Tracy Donaldson, of Orlando, Fla., had an inauspicious start to retirement. The Dow Jones Industrial Average plunged 12% in the week he retired.
“This is very disconcerting and very bad timing,” says Donaldson, 66 years old, who retired on Feb. 28 after a 38-year career at Walt Disney in travel and logistics coordination. “I decided not to look at my investments so I wouldn’t be depressed and upset.”
Donaldson’s financial advisor, Dennis Nolte of Seacoast Investment Services, says he plans to reassure the retiree during an upcoming planning lunch that he will be fine even if the coronavirus-driven market correction of the past few weeks turns into a bear market where stocks are down 20% or more. Donaldson has a guaranteed pension from Disney, along with Social Security. Even in a lengthy downturn, Donaldson will be able to cover his living expenses with that income without touching his retirement account until it recovers.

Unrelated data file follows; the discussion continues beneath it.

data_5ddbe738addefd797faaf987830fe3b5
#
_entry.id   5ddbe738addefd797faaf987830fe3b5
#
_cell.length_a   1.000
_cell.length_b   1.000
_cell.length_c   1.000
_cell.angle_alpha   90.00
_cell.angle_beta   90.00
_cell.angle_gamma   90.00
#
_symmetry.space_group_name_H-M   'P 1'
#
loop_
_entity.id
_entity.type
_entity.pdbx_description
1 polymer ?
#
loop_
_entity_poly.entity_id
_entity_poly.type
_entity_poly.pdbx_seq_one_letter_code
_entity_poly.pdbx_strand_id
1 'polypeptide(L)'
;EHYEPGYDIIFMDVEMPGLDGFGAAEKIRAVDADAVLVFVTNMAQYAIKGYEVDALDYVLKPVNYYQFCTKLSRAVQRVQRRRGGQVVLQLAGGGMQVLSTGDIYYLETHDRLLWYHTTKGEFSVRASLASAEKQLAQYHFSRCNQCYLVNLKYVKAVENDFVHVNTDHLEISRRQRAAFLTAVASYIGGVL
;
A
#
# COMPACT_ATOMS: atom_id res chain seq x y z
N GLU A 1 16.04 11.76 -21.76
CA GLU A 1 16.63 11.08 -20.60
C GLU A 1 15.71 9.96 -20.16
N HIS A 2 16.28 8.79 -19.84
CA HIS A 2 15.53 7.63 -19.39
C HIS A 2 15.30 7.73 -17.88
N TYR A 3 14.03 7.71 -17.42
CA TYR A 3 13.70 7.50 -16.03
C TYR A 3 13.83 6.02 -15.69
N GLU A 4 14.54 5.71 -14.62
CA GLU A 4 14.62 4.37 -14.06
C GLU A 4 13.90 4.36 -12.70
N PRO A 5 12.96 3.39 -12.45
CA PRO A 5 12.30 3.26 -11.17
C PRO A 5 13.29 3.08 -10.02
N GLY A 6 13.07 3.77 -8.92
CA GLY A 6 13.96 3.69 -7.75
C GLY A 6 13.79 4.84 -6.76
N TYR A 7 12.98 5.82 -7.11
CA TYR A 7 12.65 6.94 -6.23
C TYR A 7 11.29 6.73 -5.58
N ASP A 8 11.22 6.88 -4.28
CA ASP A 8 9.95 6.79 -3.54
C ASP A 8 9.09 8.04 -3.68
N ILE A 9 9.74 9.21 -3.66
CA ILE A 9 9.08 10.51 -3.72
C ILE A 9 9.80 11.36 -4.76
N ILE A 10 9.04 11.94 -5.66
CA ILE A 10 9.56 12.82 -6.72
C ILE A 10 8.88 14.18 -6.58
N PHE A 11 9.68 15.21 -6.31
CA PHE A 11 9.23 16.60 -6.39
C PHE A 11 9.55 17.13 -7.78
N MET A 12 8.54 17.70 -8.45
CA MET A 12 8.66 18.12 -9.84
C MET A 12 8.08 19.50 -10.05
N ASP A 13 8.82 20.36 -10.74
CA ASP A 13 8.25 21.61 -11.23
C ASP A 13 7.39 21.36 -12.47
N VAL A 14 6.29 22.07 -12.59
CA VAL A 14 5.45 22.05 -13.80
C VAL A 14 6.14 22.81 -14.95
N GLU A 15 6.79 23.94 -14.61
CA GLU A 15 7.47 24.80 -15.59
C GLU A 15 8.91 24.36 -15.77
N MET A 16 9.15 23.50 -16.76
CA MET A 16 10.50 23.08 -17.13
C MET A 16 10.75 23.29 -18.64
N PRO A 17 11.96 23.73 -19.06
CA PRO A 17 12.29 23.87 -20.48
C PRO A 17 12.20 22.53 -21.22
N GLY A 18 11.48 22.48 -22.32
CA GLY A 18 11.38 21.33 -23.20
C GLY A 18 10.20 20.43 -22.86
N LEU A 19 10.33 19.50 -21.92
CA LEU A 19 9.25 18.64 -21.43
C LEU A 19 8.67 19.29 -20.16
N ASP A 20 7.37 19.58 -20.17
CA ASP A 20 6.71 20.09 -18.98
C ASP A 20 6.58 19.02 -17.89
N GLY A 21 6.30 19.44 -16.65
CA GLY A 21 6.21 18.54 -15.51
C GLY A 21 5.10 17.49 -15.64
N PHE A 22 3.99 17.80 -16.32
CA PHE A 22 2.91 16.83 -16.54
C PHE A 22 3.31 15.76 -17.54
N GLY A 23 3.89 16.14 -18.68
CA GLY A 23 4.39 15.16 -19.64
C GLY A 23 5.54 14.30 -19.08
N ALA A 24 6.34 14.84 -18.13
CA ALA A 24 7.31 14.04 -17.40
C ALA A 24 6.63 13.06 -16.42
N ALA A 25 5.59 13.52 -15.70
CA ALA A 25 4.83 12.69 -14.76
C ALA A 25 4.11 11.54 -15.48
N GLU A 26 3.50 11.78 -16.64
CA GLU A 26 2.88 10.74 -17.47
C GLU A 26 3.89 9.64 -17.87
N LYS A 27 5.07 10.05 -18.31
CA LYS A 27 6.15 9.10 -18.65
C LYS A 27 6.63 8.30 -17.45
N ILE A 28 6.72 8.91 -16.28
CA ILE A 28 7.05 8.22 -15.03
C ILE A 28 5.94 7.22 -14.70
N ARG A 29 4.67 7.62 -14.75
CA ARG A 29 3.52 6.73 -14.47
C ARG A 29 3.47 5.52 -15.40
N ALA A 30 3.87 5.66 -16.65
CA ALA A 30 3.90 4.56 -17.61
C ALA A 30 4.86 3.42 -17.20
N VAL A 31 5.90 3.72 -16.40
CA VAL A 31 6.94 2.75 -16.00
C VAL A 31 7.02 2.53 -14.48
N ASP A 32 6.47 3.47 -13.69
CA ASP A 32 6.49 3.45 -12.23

But Nolte and other financial advisors say that many retirees could be in a more fragile position in a bear market because they don’t have Donaldson’s guaranteed income. Companies have largely ended “defined benefit” pensions in recent years in favor of “defined-contribution” plans like 401(k)s. What’s more, the market disruption comes after an 11-year bull market that has inflated Americans’ retirement savings—401(k) millionaires, anyone?—and left many wrong-footed.